A “chaotic Brexit” without a trade deal or agreement on the terms of withdrawal would have “widespread, damaging and pervasive” consequences for the UK, according to a new report.
Prime Minister Theresa May has repeatedly said that “no deal is better than a bad deal” – but the report by academic think tank UK in a Changing Europe warns it could result in British airlines being unable to fly, nuclear power stations ceasing operation and “legal limbo” for millions of EU citizens in the UK and Britons living on the continent.
The think tank brings together experts from politics, law and economics.
Its report, entitled The Cost of No Deal, also warns there would be “serious political and economic implications” for Northern Ireland.
The think tank’s director, Professor Anand Menon of King’s College London, said a chaotic Brexit could happen in two circumstances:
- If talks under Article 50 of the EU treaties break down prematurely and acrimoniously, with the UK ceasing to pay EU contributions and ending the supremacy of EU law in the UK with immediate effect; or
- No agreement is reached within the two-year deadline set by Article 50, which runs out on March 29 2019, and the remaining 27 member states do not agree an extension.
The report found that a “no deal” withdrawal is likely to trigger a further “significant” fall in the value of the pound, leading to a rise in inflation, a fall in wages and consumer demand and a decline in business confidence and investment.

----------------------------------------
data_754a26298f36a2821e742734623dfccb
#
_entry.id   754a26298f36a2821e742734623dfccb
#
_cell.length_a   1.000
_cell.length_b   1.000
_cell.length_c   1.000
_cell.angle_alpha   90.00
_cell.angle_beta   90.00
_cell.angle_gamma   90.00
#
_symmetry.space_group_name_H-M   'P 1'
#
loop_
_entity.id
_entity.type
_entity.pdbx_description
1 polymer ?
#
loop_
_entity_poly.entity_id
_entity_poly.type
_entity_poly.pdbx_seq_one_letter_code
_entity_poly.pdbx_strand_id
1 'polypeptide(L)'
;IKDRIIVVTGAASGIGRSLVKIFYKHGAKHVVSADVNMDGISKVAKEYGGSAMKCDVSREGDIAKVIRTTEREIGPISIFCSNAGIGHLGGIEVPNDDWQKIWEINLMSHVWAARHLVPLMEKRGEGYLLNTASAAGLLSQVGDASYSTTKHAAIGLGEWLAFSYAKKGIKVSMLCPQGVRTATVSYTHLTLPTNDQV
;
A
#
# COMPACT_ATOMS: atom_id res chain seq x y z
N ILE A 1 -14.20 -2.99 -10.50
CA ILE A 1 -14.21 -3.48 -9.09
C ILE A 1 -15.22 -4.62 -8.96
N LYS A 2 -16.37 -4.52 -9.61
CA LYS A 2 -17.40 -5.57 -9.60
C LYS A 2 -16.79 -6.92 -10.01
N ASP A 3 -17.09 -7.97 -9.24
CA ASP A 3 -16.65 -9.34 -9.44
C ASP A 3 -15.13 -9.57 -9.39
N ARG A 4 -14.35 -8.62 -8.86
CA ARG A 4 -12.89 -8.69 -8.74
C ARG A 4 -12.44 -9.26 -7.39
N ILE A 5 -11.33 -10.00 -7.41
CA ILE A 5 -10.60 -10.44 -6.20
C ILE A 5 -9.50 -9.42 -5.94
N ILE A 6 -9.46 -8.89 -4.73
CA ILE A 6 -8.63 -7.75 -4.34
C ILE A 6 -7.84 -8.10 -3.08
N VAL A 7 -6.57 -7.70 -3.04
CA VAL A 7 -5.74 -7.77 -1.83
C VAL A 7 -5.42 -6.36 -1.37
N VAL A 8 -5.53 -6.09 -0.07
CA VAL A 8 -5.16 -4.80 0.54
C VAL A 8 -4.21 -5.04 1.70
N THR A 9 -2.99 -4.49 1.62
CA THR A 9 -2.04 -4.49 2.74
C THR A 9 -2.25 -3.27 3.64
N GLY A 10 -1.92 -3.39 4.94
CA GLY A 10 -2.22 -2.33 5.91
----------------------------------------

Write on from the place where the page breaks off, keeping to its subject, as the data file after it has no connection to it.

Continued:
Legal “chaos” over the enforcement of contracts would add “costly and time-consuming” burdens on businesses exporting to the EU.
The report predicts the British Government would be likely to blame Brussels and supporters of Remain for the failure to reach an agreement, in a “mutual blame game” which would make future co-operation with the EU more difficult.
Professor Menon said: “Our findings show a chaotic Brexit would, at least in the short-term, spawn a political mess, a legal morass and an economic disaster.
“This report makes it clear ‘no deal’ is an outcome the British Government must strive to avoid.
“‘No deal’ doesn’t mean the country would come to a stop. But even under relatively benign conditions and with time to prepare, the impacts would be widespread, damaging and pervasive.”
The report’s publication comes as the second round of Brexit negotiations between the United Kingdom and the European Union draw to a close today in Brussels.
At joint press conference, the UK’s Brexit Secretary David Davis and the EU’s chief negotiator Michel Barnier are expected to give a sense of how the second round of talks have gone.